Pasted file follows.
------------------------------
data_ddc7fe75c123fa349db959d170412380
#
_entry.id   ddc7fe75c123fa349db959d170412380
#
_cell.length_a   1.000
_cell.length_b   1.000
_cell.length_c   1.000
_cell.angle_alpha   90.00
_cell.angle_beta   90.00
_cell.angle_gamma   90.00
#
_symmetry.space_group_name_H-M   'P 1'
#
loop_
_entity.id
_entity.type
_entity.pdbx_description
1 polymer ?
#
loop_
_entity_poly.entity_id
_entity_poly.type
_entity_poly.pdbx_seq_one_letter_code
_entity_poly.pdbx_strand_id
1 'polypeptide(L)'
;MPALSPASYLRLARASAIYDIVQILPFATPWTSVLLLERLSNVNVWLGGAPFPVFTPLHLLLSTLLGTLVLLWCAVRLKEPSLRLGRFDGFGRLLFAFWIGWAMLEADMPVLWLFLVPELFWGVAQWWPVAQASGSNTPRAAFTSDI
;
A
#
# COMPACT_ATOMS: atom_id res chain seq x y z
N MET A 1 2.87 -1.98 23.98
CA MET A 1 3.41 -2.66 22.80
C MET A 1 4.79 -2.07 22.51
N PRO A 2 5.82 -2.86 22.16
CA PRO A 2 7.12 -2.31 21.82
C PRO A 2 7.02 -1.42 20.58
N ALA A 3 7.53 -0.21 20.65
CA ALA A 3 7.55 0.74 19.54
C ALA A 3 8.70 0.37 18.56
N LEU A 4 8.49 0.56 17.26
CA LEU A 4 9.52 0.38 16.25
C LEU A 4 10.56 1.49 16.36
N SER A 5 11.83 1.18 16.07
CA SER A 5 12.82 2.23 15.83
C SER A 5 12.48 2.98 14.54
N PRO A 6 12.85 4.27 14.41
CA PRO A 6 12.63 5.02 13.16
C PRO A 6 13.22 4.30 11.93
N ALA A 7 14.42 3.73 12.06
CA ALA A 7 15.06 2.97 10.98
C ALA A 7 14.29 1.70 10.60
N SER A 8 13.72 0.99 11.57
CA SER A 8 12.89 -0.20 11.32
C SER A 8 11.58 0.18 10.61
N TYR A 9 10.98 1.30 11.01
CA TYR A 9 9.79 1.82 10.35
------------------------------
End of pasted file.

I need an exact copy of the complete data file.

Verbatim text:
data_ddc7fe75c123fa349db959d170412380
#
_entry.id   ddc7fe75c123fa349db959d170412380
#
_cell.length_a   1.000
_cell.length_b   1.000
_cell.length_c   1.000
_cell.angle_alpha   90.00
_cell.angle_beta   90.00
_cell.angle_gamma   90.00
#
_symmetry.space_group_name_H-M   'P 1'
#
loop_
_entity.id
_entity.type
_entity.pdbx_description
1 polymer ?
#
loop_
_entity_poly.entity_id
_entity_poly.type
_entity_poly.pdbx_seq_one_letter_code
_entity_poly.pdbx_strand_id
1 'polypeptide(L)'
;MPALSPASYLRLARASAIYDIVQILPFATPWTSVLLLERLSNVNVWLGGAPFPVFTPLHLLLSTLLGTLVLLWCAVRLKEPSLRLGRFDGFGRLLFAFWIGWAMLEADMPVLWLFLVPELFWGVAQWWPVAQASGSNTPRAAFTSDI
;
A
#
# COMPACT_ATOMS: atom_id res chain seq x y z
N MET A 1 2.87 -1.98 23.98
CA MET A 1 3.41 -2.66 22.80
C MET A 1 4.79 -2.07 22.51
N PRO A 2 5.82 -2.86 22.16
CA PRO A 2 7.12 -2.31 21.82
C PRO A 2 7.02 -1.42 20.58
N ALA A 3 7.53 -0.21 20.65
CA ALA A 3 7.55 0.74 19.54
C ALA A 3 8.70 0.37 18.56
N LEU A 4 8.49 0.56 17.26
CA LEU A 4 9.52 0.38 16.25
C LEU A 4 10.56 1.49 16.36
N SER A 5 11.83 1.18 16.07
CA SER A 5 12.82 2.23 15.83
C SER A 5 12.48 2.98 14.54
N PRO A 6 12.85 4.27 14.41
CA PRO A 6 12.63 5.02 13.16
C PRO A 6 13.22 4.30 11.93
N ALA A 7 14.42 3.73 12.06
CA ALA A 7 15.06 2.97 10.98
C ALA A 7 14.29 1.70 10.60
N SER A 8 13.72 0.99 11.57
CA SER A 8 12.89 -0.20 11.32
C SER A 8 11.58 0.18 10.61
N TYR A 9 10.98 1.30 11.01
CA TYR A 9 9.79 1.82 10.35